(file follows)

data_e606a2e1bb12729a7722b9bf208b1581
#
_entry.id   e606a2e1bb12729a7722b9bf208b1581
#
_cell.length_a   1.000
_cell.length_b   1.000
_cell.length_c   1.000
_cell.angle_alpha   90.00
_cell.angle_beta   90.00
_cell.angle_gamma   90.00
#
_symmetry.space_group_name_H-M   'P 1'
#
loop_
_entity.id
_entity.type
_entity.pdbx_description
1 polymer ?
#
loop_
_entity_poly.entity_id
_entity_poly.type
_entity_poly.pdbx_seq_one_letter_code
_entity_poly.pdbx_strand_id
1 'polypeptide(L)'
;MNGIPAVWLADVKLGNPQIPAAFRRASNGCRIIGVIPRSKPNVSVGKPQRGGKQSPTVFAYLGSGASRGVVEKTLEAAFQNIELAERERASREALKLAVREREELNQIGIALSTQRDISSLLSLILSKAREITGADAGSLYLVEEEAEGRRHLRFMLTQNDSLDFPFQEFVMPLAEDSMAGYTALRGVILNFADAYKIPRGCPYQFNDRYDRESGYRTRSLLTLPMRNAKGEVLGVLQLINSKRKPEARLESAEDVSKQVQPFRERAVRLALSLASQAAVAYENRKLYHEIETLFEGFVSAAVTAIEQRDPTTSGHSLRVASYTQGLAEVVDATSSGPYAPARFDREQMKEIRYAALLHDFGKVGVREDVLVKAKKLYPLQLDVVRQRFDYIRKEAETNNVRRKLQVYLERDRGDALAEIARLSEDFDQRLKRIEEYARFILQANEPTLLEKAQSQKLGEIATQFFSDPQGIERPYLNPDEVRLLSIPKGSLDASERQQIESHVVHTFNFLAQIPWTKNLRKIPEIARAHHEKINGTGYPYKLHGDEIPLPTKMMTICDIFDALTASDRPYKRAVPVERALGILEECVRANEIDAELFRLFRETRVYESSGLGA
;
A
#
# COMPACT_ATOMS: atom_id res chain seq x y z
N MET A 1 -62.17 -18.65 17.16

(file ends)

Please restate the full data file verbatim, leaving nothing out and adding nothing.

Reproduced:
data_e606a2e1bb12729a7722b9bf208b1581
#
_entry.id   e606a2e1bb12729a7722b9bf208b1581
#
_cell.length_a   1.000
_cell.length_b   1.000
_cell.length_c   1.000
_cell.angle_alpha   90.00
_cell.angle_beta   90.00
_cell.angle_gamma   90.00
#
_symmetry.space_group_name_H-M   'P 1'
#
loop_
_entity.id
_entity.type
_entity.pdbx_description
1 polymer ?
#
loop_
_entity_poly.entity_id
_entity_poly.type
_entity_poly.pdbx_seq_one_letter_code
_entity_poly.pdbx_strand_id
1 'polypeptide(L)'
;MNGIPAVWLADVKLGNPQIPAAFRRASNGCRIIGVIPRSKPNVSVGKPQRGGKQSPTVFAYLGSGASRGVVEKTLEAAFQNIELAERERASREALKLAVREREELNQIGIALSTQRDISSLLSLILSKAREITGADAGSLYLVEEEAEGRRHLRFMLTQNDSLDFPFQEFVMPLAEDSMAGYTALRGVILNFADAYKIPRGCPYQFNDRYDRESGYRTRSLLTLPMRNAKGEVLGVLQLINSKRKPEARLESAEDVSKQVQPFRERAVRLALSLASQAAVAYENRKLYHEIETLFEGFVSAAVTAIEQRDPTTSGHSLRVASYTQGLAEVVDATSSGPYAPARFDREQMKEIRYAALLHDFGKVGVREDVLVKAKKLYPLQLDVVRQRFDYIRKEAETNNVRRKLQVYLERDRGDALAEIARLSEDFDQRLKRIEEYARFILQANEPTLLEKAQSQKLGEIATQFFSDPQGIERPYLNPDEVRLLSIPKGSLDASERQQIESHVVHTFNFLAQIPWTKNLRKIPEIARAHHEKINGTGYPYKLHGDEIPLPTKMMTICDIFDALTASDRPYKRAVPVERALGILEECVRANEIDAELFRLFRETRVYESSGLGA
;
A
#
# COMPACT_ATOMS: atom_id res chain seq x y z
N MET A 1 -62.17 -18.65 17.16